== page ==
An initiative aimed at empowering poor rural women of Africa
A new initiative has India partnering with African countries to empower African women by developing skills that already exist within them.
Displayed in the middle of corporates and surrounded by technology companies, engineering as well as IT solution providers at the exhibition being held as part of the 10th CII-EXIM Bank Conclave on India Africa Project Partnership in New Delhi is the India Africa Craft Design Initiative that aims at supporting women in Africa.
"If one looks at the issues that have been discussed here at the conclave it is all big stuff but focusing on women in rural areas is absolutely essential too," said Prisca N. Nemapare, chief program officer of the Zienzele Foundation in Zimbabwe.
"This conclave would help this project with exposure by creating market linkages and help small organizations with big impacts by way of funding, education or any other support that the communities may need," she said, adding that India's National Institute of Design (NID) has helped women in Africa in using their talent in the best possible manner.
The products on display at the exhibition have been made by rural women in Africa (Photo: IANS)
The products on display at the exhibition are made by rural women in Africa who are struggling to make a living and support their families.
The India Africa Craft Design Initiative has helped these women develop and improve their skills in making products they have already been making.
The project in Zimbabwe as the pilot country started in March 2012. After an extensive in-country field visit, two weaver groups were selected as the beneficiaries for the training workshops -- the sisal basket weavers of Zienzele Foundation and the bamboo weavers from the STEP Trust.
Over and above the training imparted for skills and product development, the other significant aspect of the project in Zimbabwe was the transfer of basic technology wherein the bamboo weavers were introduced to hand tools and manually operated equipment.
Twenty new products, each of sisal and bamboo, have now been developed with good market potential.
Fifty basket weavers were directly trained in the workshops. The new product ranges were showcased at the National Gallery of Zimbabwe in Harare in November 2012.
An exhibition-cum -buyer-seller meet was held in New Delhi in March 2013 to explore and develop suitable market linkages for such products in India.
"These women are now receiving orders and are busy with designing using the new skills they have acquired from the workshops, field visits and training," Nemapare said.
"Projects like these should be carried out and implemented in various African countries for married women who struggle with shortage of income and widows who are being forgotten".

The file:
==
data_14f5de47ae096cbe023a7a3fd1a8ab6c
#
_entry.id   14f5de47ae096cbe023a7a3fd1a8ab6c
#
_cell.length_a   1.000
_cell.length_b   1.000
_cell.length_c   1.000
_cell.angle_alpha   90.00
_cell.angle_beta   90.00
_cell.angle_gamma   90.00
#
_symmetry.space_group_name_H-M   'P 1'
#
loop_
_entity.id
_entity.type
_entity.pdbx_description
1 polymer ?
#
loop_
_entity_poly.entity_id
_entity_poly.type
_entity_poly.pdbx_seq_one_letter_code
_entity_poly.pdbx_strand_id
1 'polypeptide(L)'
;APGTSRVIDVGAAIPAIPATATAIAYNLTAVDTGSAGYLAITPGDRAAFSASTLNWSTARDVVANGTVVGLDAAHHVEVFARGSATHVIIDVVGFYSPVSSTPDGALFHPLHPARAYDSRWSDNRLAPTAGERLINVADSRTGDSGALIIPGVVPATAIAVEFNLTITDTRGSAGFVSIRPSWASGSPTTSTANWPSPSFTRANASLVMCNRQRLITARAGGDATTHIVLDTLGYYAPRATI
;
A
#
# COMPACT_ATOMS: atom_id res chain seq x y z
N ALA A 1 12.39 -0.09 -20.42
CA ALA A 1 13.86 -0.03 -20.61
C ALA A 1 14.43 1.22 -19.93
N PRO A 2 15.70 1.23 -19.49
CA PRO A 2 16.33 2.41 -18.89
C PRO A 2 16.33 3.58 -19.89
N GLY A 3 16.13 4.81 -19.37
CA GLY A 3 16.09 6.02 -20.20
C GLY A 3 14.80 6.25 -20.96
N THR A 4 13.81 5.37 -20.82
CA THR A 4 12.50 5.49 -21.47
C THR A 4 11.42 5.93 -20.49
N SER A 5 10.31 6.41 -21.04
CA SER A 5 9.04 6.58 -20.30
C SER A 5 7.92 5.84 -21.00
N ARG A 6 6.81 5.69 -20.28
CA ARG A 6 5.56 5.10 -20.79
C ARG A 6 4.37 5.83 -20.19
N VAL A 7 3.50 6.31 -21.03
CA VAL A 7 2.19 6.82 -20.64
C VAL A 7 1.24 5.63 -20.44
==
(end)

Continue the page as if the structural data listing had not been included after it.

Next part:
Ghana was the second country where the project moved to in October 2013, after its successful culmination in Zimbabwe. The country has profoundly high levels of skills in basket weaving and a lot of its baskets are exported to western European countries.
The field visits revealed that there is a major concentration of basket weavers in the country's northern town of Bolgatanga who use elephant grass to weave exquisitely patterned baskets.
Since the Bolga weavers represent a majority of the basket making activity in Ghana, weavers from different craft-based organizations based in Bolgatanga were chosen for training under the project.
The project in Ghana is under way and the final in-field workshop will be held in April 2014.
So far, 20 weavers have been trained through workshops in the country and at NID in India. A group of around 30 weavers are expected to participate in the last workshop.
So far, a range of 30 products have been developed ranging from personal accessories to lifestyle products with interesting integration of leather and wood as secondary materials, adding further value to the products.
The project in Ethiopia, a country that offers great diversity of materials used for basket making, was initiated in November, 2013.
An overview of the field visits and interactions with weavers of different groups led to the identification of six clusters -- Bochesa, Kelo, Lepis, East Langano, Tulugudu and Harar -- where weavers can be trained under the project.
The multiple materials and skills available have resulted in a very rich exchange of the participant weavers at several levels. Needless to mention, it has added variety to the products in terms of techniques and structures, forms, colors and patterns.
Twenty weavers were offered training in a workshop at NID, while a workshop in Ethiopia's capital Addis Abeba trained 30 weavers, most of whom had already gone through an earlier round of training which enabled them to move their competence to the next level.
Around 70 new products have been developed ranging from personal accessories to products such as lighting objects, space dividers, furniture, table top accessories and jewellery.
"What we tried to do as a design team was to go to each country's culture rather than bringing in alien elements and impose these on the participants", Shimul Mehta Vyas, activity chairperson in the Faculty of Textile, Apparel and Accessory Design at NID, said.
This project just does not end in three workshops and training, according to Shimul, but is also committed to creating market opportunities and get some linkages.
"We have to give a couple of years to really develop their products and make their products competitive and of international standard,” she said.
However, she also stated that "we are very happy with the way they have responded to the training.”
"We are going to engage more deeply in Africa and we look forward to more active participation," she added. - IANS